I disagree. Society as a whole may be too immature, but the technical community is OK. We are not doing bombs, but extracting the energy that is in Th, U, Pu, etc. The effects on the atmosphere are totally different.

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#33
In reply to #30

Re: Is nuclear power safe enough?

04/15/2011 12:58 PM

to some degeree this is true, but the scientific and medical communiies have been refining their intial estimates. As we are findiing out over time, the affects of even the nuclear detonation at test sites in the pacific are far less than we had originally estimated. So we have been continually over estimating for the sake of safety by apparently large margins the risk posed by radioactive residues and the timeframes over which that risk would occur.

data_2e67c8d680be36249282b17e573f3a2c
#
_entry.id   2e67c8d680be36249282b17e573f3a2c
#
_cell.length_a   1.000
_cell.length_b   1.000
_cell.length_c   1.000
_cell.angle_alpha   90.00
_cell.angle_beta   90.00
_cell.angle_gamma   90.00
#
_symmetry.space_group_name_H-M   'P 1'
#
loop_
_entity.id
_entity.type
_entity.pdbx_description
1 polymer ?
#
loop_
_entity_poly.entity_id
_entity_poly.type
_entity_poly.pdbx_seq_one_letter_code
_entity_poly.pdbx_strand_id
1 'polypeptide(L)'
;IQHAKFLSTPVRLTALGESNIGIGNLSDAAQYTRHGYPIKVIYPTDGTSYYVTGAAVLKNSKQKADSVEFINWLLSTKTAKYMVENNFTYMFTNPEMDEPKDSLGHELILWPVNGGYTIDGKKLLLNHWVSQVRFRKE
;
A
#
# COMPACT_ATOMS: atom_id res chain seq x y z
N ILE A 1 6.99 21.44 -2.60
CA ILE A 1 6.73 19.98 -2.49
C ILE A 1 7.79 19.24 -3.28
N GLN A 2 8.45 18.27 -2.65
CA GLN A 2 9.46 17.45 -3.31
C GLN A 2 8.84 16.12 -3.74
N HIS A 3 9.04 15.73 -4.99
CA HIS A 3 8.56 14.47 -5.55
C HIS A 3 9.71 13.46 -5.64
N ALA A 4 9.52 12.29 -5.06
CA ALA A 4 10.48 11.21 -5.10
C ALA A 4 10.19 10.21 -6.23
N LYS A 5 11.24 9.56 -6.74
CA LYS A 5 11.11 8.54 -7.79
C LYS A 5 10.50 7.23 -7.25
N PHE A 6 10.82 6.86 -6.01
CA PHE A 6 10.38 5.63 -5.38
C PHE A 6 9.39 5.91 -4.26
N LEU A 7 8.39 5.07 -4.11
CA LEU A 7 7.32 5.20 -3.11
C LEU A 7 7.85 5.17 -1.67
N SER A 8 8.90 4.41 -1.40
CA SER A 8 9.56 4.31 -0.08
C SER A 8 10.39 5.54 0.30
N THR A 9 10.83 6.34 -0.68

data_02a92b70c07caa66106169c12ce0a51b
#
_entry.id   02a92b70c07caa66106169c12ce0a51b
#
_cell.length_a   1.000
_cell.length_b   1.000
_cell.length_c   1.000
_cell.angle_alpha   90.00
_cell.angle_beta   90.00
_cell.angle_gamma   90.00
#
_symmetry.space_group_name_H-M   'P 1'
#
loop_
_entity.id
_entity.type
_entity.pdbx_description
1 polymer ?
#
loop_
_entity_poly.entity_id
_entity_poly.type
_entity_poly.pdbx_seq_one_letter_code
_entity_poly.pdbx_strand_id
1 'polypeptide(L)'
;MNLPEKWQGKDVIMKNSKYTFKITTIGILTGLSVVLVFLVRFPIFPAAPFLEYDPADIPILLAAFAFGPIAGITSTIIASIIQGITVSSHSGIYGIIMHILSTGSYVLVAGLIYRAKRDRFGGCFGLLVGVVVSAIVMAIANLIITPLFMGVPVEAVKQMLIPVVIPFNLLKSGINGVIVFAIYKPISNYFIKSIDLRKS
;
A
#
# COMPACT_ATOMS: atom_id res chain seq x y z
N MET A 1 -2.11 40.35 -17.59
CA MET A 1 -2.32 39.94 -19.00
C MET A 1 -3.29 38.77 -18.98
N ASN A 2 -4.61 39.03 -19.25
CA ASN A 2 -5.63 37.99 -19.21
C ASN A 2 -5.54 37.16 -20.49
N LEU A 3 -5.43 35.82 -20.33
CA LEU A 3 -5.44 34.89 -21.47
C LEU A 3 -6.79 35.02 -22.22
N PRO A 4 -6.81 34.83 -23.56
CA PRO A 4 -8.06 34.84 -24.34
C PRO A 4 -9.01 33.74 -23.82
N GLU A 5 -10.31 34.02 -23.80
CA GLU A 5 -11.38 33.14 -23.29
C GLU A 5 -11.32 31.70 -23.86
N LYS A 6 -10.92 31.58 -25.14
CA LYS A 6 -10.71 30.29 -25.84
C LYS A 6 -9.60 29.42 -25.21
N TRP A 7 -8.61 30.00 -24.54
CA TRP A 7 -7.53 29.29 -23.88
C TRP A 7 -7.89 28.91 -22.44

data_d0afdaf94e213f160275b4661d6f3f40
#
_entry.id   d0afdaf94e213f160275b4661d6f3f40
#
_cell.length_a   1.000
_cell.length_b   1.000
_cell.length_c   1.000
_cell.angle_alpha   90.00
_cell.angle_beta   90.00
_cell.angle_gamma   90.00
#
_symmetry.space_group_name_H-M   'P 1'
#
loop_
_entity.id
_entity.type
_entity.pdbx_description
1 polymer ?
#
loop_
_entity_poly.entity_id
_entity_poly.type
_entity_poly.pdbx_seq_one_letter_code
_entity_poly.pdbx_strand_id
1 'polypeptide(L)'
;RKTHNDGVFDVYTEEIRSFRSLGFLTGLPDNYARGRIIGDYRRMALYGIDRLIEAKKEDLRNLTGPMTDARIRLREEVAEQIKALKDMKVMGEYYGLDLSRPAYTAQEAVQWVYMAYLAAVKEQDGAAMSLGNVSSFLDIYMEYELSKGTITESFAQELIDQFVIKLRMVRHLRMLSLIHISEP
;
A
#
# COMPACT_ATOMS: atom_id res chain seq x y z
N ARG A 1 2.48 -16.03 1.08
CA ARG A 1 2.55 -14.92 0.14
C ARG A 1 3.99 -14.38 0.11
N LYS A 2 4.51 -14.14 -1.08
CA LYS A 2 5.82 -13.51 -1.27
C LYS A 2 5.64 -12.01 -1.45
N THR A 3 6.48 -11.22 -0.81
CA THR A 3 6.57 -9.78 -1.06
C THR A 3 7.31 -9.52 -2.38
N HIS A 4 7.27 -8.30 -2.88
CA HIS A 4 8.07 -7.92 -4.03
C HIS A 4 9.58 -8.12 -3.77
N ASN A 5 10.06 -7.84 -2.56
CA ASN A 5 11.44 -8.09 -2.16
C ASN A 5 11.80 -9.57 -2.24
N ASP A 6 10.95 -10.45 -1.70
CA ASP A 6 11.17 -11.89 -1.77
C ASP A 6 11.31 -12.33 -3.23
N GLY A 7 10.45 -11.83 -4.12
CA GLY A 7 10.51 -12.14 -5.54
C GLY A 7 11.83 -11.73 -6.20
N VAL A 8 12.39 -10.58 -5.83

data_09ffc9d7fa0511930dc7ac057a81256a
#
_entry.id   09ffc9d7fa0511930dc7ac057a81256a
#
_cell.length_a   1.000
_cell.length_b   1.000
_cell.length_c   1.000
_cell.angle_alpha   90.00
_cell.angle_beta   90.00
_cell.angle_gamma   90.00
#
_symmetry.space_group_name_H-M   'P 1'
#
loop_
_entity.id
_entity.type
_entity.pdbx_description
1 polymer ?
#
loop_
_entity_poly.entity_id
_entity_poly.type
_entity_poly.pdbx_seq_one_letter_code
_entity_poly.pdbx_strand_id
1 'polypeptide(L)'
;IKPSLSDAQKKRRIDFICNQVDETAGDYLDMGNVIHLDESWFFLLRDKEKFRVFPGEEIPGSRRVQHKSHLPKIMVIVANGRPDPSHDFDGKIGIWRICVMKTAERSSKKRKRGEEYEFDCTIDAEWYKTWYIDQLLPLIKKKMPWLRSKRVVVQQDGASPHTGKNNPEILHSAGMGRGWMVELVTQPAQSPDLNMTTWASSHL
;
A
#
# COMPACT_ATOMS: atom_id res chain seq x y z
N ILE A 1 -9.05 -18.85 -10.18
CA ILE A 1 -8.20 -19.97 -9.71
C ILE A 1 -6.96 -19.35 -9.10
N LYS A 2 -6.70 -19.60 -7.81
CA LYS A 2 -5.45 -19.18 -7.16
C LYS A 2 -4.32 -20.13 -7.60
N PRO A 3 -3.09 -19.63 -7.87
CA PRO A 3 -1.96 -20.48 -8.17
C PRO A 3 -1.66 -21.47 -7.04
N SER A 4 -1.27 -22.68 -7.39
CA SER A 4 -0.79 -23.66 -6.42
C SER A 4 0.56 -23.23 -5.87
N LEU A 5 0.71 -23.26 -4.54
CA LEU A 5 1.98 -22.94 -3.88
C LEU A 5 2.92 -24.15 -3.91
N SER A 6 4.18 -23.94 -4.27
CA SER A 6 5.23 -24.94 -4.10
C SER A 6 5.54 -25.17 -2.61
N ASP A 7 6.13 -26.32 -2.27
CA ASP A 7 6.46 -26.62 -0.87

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#35
In reply to #33

Re: Is nuclear power safe enough?

04/15/2011 3:40 PM

Science, medicine and engineering can never escape the constraints of budget and profits. Nor do the techies provide the only interface to the public and decision makers. Therefore, we see estimates erring in both directions.

I disagree that nuclear power is beyond our ken. It's no more beyond our ability to control, manage and withstand than liberating the energy in coal, petrol and natural gas. The big difference is, no one's ever really managed to produce a concentrated release of those substances' energy to come close to the drama of a nuclear bomb.